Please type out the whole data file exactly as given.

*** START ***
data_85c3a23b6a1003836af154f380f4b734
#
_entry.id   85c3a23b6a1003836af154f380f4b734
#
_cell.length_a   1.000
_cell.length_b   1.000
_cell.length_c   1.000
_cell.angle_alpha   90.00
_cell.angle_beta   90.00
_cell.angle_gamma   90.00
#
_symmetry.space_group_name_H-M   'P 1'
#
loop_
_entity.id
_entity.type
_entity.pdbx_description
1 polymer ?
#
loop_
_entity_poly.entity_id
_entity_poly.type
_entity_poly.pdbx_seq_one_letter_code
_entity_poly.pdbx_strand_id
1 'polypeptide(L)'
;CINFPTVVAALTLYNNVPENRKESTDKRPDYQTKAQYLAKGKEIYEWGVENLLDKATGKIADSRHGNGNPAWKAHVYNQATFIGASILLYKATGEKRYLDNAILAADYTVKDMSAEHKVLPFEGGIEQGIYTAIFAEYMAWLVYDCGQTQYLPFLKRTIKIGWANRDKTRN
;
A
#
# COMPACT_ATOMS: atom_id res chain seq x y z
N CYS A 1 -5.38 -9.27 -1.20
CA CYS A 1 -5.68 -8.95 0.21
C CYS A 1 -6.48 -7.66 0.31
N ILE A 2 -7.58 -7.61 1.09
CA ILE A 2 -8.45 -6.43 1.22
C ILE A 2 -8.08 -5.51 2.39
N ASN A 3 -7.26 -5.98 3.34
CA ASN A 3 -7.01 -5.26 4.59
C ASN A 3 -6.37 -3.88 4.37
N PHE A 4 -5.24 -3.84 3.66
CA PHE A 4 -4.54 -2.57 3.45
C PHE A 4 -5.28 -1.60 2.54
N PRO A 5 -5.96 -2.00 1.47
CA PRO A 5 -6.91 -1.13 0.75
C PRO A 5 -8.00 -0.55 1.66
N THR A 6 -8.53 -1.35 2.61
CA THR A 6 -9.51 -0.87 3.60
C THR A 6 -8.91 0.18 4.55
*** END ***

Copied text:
data_85c3a23b6a1003836af154f380f4b734
#
_entry.id   85c3a23b6a1003836af154f380f4b734
#
_cell.length_a   1.000
_cell.length_b   1.000
_cell.length_c   1.000
_cell.angle_alpha   90.00
_cell.angle_beta   90.00
_cell.angle_gamma   90.00
#
_symmetry.space_group_name_H-M   'P 1'
#
loop_
_entity.id
_entity.type
_entity.pdbx_description
1 polymer ?
#
loop_
_entity_poly.entity_id
_entity_poly.type
_entity_poly.pdbx_seq_one_letter_code
_entity_poly.pdbx_strand_id
1 'polypeptide(L)'
;CINFPTVVAALTLYNNVPENRKESTDKRPDYQTKAQYLAKGKEIYEWGVENLLDKATGKIADSRHGNGNPAWKAHVYNQATFIGASILLYKATGEKRYLDNAILAADYTVKDMSAEHKVLPFEGGIEQGIYTAIFAEYMAWLVYDCGQTQYLPFLKRTIKIGWANRDKTRN
;
A
#
# COMPACT_ATOMS: atom_id res chain seq x y z
N CYS A 1 -5.38 -9.27 -1.20
CA CYS A 1 -5.68 -8.95 0.21
C CYS A 1 -6.48 -7.66 0.31
N ILE A 2 -7.58 -7.61 1.09
CA ILE A 2 -8.45 -6.43 1.22
C ILE A 2 -8.08 -5.51 2.39
N ASN A 3 -7.26 -5.98 3.34
CA ASN A 3 -7.01 -5.26 4.59
C ASN A 3 -6.37 -3.88 4.37
N PHE A 4 -5.24 -3.84 3.66
CA PHE A 4 -4.54 -2.57 3.45
C PHE A 4 -5.28 -1.60 2.54
N PRO A 5 -5.96 -2.00 1.47
CA PRO A 5 -6.91 -1.13 0.75
C PRO A 5 -8.00 -0.55 1.66
N THR A 6 -8.53 -1.35 2.61
CA THR A 6 -9.51 -0.87 3.60
C THR A 6 -8.91 0.18 4.55